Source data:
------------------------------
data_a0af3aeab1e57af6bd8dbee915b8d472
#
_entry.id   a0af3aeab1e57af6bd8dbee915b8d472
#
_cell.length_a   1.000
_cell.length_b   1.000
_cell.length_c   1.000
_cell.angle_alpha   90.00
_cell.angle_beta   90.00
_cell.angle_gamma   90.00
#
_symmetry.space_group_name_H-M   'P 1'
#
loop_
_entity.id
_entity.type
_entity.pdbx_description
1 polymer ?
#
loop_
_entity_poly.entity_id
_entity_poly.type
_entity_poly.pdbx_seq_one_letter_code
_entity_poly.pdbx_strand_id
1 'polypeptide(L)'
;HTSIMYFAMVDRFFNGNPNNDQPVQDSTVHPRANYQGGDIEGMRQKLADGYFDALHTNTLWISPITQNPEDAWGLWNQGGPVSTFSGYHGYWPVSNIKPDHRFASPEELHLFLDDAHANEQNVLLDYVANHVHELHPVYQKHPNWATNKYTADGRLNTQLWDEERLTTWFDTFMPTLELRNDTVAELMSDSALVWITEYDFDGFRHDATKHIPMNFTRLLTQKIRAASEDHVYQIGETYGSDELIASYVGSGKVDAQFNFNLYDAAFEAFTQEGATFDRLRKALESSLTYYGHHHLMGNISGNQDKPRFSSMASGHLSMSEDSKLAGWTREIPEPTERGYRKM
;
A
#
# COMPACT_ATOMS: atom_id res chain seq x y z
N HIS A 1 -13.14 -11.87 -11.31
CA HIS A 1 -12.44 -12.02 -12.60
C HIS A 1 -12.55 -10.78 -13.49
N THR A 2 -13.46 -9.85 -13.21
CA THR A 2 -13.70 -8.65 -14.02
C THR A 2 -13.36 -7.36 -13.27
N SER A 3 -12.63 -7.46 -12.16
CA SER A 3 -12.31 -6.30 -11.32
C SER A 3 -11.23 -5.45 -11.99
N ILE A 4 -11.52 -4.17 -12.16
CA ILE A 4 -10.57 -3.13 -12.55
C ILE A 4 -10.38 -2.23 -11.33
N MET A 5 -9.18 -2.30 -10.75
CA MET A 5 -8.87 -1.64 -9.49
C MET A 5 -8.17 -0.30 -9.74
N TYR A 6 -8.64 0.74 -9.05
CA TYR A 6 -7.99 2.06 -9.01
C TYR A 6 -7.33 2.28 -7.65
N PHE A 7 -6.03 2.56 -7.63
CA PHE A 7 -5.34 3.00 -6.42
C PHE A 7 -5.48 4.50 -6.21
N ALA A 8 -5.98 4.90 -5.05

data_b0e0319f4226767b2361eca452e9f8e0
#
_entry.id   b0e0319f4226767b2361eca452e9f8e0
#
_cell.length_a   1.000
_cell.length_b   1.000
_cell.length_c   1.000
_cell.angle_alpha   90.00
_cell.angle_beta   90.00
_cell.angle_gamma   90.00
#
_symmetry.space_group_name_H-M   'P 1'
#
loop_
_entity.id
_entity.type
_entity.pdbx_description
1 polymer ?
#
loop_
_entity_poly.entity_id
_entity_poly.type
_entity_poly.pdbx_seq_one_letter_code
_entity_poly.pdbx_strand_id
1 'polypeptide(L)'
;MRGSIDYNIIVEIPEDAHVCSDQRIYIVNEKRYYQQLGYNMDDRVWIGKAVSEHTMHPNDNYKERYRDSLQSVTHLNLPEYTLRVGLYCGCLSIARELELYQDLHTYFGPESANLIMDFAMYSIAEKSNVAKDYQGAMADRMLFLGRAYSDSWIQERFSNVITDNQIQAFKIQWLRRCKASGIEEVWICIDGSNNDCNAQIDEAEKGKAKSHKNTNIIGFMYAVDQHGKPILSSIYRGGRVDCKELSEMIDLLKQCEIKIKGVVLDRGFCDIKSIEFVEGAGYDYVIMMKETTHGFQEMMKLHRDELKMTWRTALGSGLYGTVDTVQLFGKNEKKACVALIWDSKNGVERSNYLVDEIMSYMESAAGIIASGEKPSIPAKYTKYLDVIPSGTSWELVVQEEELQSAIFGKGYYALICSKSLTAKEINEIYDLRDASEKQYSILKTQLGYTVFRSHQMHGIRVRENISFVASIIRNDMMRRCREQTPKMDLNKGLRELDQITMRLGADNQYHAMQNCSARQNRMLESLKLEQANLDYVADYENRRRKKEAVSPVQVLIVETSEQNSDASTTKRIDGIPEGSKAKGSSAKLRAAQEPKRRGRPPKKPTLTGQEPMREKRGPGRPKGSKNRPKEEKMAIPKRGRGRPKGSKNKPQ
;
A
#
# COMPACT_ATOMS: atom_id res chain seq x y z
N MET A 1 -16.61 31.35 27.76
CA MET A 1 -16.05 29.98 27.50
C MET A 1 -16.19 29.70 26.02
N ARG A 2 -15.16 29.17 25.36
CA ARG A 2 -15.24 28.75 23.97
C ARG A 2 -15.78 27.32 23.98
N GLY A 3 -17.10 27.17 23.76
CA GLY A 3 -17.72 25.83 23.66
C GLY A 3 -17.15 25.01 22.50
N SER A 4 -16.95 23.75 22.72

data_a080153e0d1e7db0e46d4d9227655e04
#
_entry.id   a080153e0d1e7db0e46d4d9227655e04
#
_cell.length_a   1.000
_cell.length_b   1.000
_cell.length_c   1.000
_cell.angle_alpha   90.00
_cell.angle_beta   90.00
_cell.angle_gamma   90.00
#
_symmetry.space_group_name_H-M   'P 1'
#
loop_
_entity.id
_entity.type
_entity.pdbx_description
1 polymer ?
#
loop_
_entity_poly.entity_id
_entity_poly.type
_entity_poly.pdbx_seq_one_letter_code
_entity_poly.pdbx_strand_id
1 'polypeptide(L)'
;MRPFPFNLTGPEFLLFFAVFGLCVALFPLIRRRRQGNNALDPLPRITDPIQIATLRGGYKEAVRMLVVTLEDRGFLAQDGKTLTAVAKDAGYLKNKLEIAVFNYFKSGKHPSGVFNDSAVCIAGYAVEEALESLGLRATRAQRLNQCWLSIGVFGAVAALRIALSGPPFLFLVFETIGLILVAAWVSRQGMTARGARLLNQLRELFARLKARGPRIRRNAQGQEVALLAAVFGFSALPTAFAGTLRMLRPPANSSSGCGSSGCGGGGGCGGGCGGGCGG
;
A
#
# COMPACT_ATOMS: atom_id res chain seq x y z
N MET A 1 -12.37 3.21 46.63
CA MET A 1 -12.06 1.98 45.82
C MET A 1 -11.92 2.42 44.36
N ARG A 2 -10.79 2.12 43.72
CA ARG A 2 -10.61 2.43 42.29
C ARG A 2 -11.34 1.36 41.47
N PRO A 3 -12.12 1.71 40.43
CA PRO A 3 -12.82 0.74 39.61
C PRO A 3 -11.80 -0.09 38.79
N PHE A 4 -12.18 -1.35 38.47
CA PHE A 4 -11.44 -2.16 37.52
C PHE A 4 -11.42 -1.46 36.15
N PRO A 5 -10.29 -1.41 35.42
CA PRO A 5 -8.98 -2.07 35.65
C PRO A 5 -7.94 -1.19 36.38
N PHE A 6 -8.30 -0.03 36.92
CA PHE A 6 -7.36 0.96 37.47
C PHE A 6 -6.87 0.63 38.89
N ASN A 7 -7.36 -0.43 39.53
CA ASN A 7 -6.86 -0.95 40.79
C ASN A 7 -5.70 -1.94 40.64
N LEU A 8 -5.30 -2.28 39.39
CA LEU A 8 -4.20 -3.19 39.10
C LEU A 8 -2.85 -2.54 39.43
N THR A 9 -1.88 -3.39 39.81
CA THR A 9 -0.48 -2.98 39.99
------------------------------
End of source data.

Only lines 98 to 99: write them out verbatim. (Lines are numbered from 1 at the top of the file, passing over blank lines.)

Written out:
_cell.length_b   1.000
_cell.length_c   1.000